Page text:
Fredric Steinhauser: Glider Training Flights
Fredric Steinhauser grew up in Lamberton, Minnesota. He entered the Army in October 1941, not long before the United States entered World War II. He was sent to Fort Sill, Oklahoma for both basic and specialized training. Fredric was chosen for Officer Candidate School (OCS) for Artillery, and was commissioned a Second Lieutenant in July 1942. He was then assigned as an instructor for the (OCS) Motor School at Fort Sill, until Brigadier General Molitor invited him to join the Thirteenth Airborne as division Artillery Motor Officer, first at Fort Bragg and later at Camp Mckall, North Carolina. During his time at Fort Bragg, Fredric was involved in glider training. He recalled taking three glider flights in a 2009 oral history interview with historian Linda Cameron.
Oral History Excerpts
LC: Talk a little bit about your glider training flights. You mentioned that you went on three of them?
FS: About three. Well, what they did mainly is to train you with the night stuff. You did most of the other stuff in the daytime without a lot of real active sort of thing, you know. It was a training thing. You went and learned about the glider on the ground. In this place you had mock-ups. The mock-ups were built out of wood to be just the size of a CG-4, let's say. Those you'd maybe have ten of those sitting around out in the field somewhere. So, when you were training with those you'd get in trucks from where you were billeted and those trucks would take you to this glider [mock-up] area. So, there were no motors or anything like that around you. You just had these basic things that looked like a glider.
The inside was identical to a CG-4, so that they could run a jeep on there and know exactly where it had to be tied down because, you see, there were always rings in the floor. You'd run the rope through the rings and lash or tie this thing down, so even if it got bumped hard it wouldn't get loose and hit the soldiers that are in the glider. I think we had about 15 people, maybe a little less, in each of these mock gliders, and that's where you practiced.
LC: So that would be about the number of troops that would be carried by a CG-4, right?
FS: That's about right, yes. Now, somebody said that they built a bigger one later on that would carry more…
LC: A CG-13A that could carry thirty fully-equipped troops.
FS: I don't remember the bigger one, because we were from the artillery, and our job was to take either a jeep or a field artillery piece. So when you land, your group of people in there would know just what to do. They'd go and unhook everything, and get it all set up and ready to go so that you and this equipment would move quickly off of wherever you landed to wherever you were to be congregated. We had assigned places where you knew you were to go upon landing so that all these gliders wouldn't have all the people in one big batch in one place. Each of you had your own meeting place, so to speak. Then, once you got there, then it's just like being in the Army; once you're down on the ground, then you function considerably like a normal unit. Artillery in this case.
LC: Describe what those training flights were actually like from the very beginning.
FS: Well, what happened is they would decide when they were going to do this exercise. Of course, the administrators had this all set up so that they knew how many C-47s would be needed for the number of gliders you were going to have in this echelon, and so the average GI, which was me when I was in a glider – when I wasn't in the glider I was the motor officer, but when I was in it I was just another one of the people in this team. So you are brought to this airfield. You got trucked to this place. It can be daylight when you get there even though you know that it is dusk and very soon you'll be flying in total darkness with no light at all.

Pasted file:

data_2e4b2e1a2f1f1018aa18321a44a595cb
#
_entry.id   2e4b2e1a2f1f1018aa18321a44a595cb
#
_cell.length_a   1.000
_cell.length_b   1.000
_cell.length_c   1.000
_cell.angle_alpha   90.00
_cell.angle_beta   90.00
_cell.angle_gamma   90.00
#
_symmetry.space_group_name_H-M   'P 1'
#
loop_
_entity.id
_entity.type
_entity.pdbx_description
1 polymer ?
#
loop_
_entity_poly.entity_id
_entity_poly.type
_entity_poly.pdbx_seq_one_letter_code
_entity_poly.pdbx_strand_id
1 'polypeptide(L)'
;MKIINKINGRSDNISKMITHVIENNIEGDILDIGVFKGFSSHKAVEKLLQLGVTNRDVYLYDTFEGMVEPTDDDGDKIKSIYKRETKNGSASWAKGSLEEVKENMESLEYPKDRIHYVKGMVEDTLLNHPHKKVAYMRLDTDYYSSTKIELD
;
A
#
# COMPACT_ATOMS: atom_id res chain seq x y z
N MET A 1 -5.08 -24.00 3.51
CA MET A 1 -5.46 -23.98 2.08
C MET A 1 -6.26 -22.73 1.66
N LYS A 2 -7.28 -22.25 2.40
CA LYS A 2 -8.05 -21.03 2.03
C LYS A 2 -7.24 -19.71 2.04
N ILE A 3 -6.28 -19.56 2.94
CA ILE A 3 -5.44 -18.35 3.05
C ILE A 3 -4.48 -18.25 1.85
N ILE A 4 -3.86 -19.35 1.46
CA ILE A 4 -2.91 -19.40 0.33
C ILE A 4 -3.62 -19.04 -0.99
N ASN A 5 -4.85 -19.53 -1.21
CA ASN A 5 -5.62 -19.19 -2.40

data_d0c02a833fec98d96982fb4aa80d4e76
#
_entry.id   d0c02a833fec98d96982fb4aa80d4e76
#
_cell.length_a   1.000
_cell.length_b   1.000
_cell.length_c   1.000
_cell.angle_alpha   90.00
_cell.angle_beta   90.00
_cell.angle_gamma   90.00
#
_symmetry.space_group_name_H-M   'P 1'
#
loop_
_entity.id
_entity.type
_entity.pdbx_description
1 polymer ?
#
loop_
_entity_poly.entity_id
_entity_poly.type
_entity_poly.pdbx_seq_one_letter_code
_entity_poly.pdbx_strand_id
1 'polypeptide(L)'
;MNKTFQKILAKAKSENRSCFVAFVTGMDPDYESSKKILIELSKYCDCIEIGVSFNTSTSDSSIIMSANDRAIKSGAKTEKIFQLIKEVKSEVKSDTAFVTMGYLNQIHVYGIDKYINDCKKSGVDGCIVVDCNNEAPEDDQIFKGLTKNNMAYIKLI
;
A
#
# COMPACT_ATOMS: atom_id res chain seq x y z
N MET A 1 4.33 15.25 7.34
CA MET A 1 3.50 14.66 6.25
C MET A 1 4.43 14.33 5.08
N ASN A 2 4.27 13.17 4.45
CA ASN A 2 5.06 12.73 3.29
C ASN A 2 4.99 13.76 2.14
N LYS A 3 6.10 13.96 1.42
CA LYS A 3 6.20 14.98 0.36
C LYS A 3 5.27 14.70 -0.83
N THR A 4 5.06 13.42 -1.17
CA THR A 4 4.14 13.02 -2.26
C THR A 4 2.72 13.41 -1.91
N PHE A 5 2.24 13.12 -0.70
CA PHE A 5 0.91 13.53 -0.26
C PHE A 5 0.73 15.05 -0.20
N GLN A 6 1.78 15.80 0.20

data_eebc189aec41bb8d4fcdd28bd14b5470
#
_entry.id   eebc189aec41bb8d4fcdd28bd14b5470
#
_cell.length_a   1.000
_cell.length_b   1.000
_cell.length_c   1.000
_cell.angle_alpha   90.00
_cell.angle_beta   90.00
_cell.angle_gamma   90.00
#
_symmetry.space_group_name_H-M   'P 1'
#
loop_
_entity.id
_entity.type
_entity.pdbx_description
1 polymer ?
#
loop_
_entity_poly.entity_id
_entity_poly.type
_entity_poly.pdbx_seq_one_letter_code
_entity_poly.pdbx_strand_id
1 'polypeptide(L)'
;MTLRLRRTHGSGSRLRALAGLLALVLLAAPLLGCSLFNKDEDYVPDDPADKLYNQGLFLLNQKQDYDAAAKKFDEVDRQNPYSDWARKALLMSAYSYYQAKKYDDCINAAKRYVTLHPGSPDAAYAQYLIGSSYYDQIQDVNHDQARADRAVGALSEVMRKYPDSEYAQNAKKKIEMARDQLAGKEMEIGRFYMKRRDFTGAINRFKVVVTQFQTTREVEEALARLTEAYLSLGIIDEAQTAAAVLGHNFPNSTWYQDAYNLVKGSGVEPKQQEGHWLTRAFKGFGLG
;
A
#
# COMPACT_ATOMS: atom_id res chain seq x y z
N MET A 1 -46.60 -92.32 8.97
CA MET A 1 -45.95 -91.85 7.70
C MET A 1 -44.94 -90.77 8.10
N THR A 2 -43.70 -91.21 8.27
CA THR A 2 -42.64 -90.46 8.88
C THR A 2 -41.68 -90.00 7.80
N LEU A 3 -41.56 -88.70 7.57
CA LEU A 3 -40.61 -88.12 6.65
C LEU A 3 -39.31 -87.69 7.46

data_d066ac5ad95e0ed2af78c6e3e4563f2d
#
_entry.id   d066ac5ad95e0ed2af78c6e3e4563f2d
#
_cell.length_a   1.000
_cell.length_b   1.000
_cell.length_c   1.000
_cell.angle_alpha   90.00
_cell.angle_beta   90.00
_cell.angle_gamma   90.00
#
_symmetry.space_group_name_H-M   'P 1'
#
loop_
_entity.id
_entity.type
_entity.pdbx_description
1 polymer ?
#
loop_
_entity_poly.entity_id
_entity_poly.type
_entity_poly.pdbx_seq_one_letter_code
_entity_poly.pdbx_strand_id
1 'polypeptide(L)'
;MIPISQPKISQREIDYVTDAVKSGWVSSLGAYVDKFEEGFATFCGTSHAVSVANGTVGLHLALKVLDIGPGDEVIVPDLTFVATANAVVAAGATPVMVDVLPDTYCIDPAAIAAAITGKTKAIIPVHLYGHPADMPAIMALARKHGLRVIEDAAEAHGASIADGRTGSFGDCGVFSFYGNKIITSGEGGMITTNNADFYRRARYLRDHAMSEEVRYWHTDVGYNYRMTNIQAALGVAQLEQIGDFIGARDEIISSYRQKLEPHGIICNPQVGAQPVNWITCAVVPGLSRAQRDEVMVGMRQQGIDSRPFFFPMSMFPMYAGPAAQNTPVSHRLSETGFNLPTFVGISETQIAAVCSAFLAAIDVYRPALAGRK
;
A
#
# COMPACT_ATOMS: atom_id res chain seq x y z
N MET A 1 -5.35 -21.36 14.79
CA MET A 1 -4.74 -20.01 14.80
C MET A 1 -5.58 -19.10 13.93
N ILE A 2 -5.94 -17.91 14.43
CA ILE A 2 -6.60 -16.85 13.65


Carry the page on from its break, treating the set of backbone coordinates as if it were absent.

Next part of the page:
Let's say that you're ready to go tonight. You've been notified that we're having an exercise. This is a night exercise and the paratroopers and the glider riders are all going to be doing what they do in combat, even if it's just a practice for that. So we would be trucked there, and we already knew which glider was ours because it was marked with what squad went in this one and what squad in that. By the time they got done, they had enough gliders to take these units that we had. Now, there weren't any paratroopers here because they're doing their paratrooping someplace else. We're doing our glider riding here. Then you get all set; you get your field artillery piece, you get your jeep mounted, lashed and loaded, and then you are sitting in there waiting for it to get dark. You sit there, and then finally you get the signal that we're going to go. ...You had the center empty so you could put your jeep or your artillery piece [there], and you sat on the side.
LC: So they had thirteen fully-equipped soldiers and a jeep or an artillery piece on these things?
FS: You could do that, yes. It was tight in there, but… And it didn't have to have both you know. You could have just the men to go on a flight without artillery or a jeep, but later on you had to have transportation to pull the howitzer and stuff, that's all.
So then you sit there, and you find it's getting dark. It might be dusk, I would call it, because the C-47s can see you and you can see them when you start out, but then they get hooked up, as I told you, where the nylon tow line…and I thought the two gliders hooked to a single C-47 were parallel, but maybe that's not possible. Maybe it had to be…
LC: Staggered. [Editor's note: according to one source, when two gliders were towed by a single plane, one was attached to a 350-foot towline, the other to a 450-foot line.]
FS: Yes. Whatever it was, the C-47 came by with a hook, and this hook caught into the towline. When they'd fly by, the hook would go down and grab that elastic cord and the nylon cord – just like a rubber band – it stretches, and nothing is happening, but when it gets stretched out, then it's "Schooo!" - like that. It's like being shot, almost, out of a gun of some kind.
LC: Now, were you guys strapped in?
FS: Oh, yes, definitely. Yes, you were really tight in there. You had the same type of safety belts and stuff everybody else had. You usually had two straps over your shoulder, and then the strap over your stomach.
LC: How high was the C-47 flying when it would snag the glider?
FS: Well, I would have to guess maybe only 75 to 100 feet. They came down low.
LC: Any idea how fast the C-47 was going?
FS: Well, see, I'm sure that they can't get below 100 miles an hour, so they are certainly whipping along. They shut them down as best they can, but if they lose flying speed they'll just drop down, so they can't do that. They have to keep enough airspeed so that they're not going to collapse and go to the ground.